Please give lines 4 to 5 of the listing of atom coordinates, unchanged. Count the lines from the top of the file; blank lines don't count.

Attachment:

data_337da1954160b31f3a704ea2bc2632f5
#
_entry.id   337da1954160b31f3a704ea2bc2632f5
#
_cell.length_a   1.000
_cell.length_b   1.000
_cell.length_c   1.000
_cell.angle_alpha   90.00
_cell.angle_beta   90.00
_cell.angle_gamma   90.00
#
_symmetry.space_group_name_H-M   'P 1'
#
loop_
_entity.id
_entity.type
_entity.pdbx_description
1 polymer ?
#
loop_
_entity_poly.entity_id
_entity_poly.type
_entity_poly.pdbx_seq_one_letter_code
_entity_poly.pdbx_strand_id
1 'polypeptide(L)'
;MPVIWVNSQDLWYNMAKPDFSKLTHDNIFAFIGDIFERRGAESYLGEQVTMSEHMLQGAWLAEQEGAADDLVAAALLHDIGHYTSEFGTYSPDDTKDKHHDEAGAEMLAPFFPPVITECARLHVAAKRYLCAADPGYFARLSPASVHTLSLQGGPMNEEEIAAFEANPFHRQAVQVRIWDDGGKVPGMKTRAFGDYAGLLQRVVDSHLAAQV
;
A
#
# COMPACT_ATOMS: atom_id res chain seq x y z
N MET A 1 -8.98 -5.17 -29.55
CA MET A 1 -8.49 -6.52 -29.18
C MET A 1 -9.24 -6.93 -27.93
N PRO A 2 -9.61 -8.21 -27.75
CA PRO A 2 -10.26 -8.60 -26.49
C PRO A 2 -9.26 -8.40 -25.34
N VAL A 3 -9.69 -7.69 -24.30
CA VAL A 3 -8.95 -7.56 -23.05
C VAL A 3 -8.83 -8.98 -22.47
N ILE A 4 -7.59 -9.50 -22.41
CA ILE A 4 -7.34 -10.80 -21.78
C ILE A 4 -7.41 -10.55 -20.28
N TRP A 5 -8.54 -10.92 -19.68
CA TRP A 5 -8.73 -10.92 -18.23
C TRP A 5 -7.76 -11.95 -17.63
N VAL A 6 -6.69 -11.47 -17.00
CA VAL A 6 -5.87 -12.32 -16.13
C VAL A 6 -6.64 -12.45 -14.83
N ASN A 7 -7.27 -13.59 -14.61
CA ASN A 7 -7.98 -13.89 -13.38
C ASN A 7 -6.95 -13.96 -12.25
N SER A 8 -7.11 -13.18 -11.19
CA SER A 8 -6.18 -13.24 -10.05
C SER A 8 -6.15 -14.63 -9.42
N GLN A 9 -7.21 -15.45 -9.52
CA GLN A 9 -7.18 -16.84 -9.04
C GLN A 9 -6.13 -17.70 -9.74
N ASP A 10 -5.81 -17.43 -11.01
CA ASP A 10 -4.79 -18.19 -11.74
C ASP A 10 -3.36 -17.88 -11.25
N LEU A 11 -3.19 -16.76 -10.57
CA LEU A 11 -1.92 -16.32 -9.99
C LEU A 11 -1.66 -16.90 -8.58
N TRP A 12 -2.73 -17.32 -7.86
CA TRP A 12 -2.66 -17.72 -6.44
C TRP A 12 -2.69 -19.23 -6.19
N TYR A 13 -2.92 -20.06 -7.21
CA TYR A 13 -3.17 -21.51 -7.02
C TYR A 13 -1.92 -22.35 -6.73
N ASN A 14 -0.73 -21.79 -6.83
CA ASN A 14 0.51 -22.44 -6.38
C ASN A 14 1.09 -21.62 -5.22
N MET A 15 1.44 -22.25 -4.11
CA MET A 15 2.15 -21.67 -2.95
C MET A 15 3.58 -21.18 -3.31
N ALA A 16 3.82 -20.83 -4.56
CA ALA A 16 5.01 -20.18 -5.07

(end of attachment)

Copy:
#
_cell.length_a   1.000